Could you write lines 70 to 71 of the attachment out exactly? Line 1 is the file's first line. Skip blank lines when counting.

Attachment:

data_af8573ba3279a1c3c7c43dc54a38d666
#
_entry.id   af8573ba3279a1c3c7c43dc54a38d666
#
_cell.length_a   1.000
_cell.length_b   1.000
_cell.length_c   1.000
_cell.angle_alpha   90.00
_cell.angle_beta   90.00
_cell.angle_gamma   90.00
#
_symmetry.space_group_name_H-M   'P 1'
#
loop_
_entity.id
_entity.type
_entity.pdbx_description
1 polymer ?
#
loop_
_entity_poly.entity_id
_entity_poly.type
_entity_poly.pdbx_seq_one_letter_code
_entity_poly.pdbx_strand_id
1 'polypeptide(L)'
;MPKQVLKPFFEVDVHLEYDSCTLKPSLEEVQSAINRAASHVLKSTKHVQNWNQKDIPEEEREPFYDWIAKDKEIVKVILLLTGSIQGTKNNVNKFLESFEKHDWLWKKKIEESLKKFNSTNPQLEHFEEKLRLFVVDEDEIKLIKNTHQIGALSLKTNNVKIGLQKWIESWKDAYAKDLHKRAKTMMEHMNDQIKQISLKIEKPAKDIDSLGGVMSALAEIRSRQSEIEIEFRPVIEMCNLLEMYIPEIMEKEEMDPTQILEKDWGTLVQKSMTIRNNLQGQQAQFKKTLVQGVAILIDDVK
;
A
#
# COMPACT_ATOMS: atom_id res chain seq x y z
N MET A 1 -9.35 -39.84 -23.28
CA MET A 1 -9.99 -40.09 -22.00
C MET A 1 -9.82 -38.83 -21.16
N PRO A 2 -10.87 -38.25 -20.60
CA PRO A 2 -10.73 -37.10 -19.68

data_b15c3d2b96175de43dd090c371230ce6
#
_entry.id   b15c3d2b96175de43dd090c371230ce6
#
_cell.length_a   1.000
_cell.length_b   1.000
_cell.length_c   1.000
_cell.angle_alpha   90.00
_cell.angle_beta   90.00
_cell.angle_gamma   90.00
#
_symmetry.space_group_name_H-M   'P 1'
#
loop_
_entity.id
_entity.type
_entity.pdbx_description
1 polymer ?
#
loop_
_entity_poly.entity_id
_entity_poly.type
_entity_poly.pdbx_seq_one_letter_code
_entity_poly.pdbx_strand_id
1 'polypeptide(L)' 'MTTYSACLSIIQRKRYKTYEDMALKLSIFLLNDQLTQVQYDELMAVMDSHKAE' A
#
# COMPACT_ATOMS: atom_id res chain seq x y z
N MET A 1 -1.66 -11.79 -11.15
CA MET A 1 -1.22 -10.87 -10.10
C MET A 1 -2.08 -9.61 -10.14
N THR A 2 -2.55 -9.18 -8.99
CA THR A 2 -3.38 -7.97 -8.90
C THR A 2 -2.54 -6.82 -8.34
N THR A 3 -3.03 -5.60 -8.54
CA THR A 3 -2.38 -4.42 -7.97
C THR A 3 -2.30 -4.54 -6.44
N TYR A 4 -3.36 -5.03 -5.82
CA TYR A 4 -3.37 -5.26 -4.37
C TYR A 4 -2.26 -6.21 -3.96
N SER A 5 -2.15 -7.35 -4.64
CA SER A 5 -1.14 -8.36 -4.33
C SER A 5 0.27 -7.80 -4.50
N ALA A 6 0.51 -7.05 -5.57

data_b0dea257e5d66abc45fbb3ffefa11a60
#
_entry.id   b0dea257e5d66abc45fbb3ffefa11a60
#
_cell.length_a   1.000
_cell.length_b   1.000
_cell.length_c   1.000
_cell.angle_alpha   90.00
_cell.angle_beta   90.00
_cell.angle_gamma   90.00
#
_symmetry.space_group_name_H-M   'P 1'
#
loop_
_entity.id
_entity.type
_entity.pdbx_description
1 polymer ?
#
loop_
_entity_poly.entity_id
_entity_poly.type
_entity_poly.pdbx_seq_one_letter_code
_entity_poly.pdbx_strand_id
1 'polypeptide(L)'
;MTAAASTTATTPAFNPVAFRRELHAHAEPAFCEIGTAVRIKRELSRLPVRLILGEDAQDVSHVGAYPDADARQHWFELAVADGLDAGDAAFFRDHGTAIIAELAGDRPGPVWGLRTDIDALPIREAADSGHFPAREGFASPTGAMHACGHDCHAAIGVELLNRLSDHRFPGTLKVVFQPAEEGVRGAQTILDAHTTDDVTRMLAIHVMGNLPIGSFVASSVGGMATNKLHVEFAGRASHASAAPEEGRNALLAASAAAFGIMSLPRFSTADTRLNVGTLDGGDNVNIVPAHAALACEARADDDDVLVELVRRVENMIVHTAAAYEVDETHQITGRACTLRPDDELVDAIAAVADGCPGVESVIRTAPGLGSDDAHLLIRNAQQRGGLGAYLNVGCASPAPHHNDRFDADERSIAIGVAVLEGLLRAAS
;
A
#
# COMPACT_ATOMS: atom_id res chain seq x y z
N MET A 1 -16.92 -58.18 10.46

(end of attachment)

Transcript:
CA THR A 3 -2.38 -4.42 -7.97
C THR A 3 -2.30 -4.54 -6.44